The shelter in place has affected other staff members, however, who have kids and have found their child care has been canceled.
"We are closely monitoring staff and making sure we have adequate staff, but it is certainly a concern if the virus spreads more," he said.
Some doctors who normally work in urgent care are being shifted to the respiratory clinic. Staff who are now much less busy in other departments because of the nonessential appointment cancellations are also being used to help as needed.
Kaiser Permanente has also canceled elective surgeries and procedures, the medical organization said Tuesday in a statement.
"The health and safety of our members, patients, employees and communities remains our priority. In alignment with recommendations from the Centers for Disease Control and Prevention (CDC) and the American College of Surgeons, Kaiser Permanente physicians are reviewing all elective procedures scheduled for this month to determine those that can be safely postponed,” the company said. Kaiser staff is contacting patients to discuss options for rescheduling appointments and to answer questions.
"We understand that this is an inconvenience, but for Kaiser Permanente and other health care providers this is a necessary step to slow the spread of COVID-19 and ensure that we continue to have the resources, capacity, and staff available to care for our members and the communities we serve.
"We are taking action to help slow the spread of COVID-19 in our communities while continuing to provide high-quality, safe care for our members. We are following the guidance of public health authorities for the safe isolation, testing, and treatment of patients suspected or confirmed to have the COVID-19 virus. While our medical centers are open and operating and are safe places to be, we are helping to support social distancing, crowd avoidance, and other techniques that help to prevent and slow the dissemination of COVID-19," the organization said.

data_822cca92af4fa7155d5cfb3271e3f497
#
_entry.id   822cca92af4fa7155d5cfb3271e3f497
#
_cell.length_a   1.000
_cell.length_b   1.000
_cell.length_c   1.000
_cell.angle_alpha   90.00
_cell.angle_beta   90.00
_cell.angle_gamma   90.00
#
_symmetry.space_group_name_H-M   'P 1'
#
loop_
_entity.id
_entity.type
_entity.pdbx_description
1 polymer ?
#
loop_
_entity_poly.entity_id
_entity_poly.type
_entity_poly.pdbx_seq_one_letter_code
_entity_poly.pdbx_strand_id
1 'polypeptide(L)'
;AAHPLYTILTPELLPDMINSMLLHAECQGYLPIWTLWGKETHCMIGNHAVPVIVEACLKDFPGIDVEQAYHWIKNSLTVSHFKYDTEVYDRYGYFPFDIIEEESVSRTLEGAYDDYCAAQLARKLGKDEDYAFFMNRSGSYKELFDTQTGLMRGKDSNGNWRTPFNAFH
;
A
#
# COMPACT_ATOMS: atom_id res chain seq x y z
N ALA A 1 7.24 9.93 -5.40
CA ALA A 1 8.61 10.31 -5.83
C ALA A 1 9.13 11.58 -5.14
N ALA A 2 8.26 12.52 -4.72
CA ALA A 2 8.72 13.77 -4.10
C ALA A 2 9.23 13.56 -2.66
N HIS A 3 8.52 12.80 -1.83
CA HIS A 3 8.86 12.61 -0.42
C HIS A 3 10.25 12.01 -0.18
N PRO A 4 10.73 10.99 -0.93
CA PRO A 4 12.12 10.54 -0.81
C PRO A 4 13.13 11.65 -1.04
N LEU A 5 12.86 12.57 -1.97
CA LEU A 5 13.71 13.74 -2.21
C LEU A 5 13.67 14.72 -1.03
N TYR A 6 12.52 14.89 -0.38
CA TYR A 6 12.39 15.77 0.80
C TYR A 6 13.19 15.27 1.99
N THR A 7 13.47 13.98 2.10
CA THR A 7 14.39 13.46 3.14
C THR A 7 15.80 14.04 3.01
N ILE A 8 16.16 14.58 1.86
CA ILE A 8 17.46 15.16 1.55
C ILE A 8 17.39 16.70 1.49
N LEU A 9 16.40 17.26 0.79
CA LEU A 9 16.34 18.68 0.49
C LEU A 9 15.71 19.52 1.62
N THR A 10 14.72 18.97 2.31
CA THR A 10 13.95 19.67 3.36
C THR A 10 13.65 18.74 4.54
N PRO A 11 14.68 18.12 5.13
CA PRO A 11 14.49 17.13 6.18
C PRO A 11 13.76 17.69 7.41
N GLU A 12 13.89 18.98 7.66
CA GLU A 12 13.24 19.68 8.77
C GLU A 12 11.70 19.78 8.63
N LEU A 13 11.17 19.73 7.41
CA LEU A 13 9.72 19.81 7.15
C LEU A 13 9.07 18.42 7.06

Kaiser is offering members the option of video or telephone visits, where physicians provide guidance and make recommendations for next steps, including if an in-person visit is needed or recommended. Kaiser is also encouraging patients to use its mail-order pharmacy service to help members avoid unnecessary outings.
Stanford Health Care said in a statement that it is also limiting nonessential services.
"Stanford Medicine's operations, including Stanford Health Care, Stanford Children's Health, SHC-ValleyCare, University Health Alliance, and Packard Children's Health will remain open and available to patients. Essential therapeutic support for our patients, where cessation of the treatment could negatively impact patient outcomes, will continue with in-person visits," Stanford spokeswoman Lisa Kim wrote in a statement on behalf of the medical center.
Find comprehensive coverage on the Midpeninsula's response to the new coronavirus by Palo Alto Online, the Mountain View Voice and Almanac here.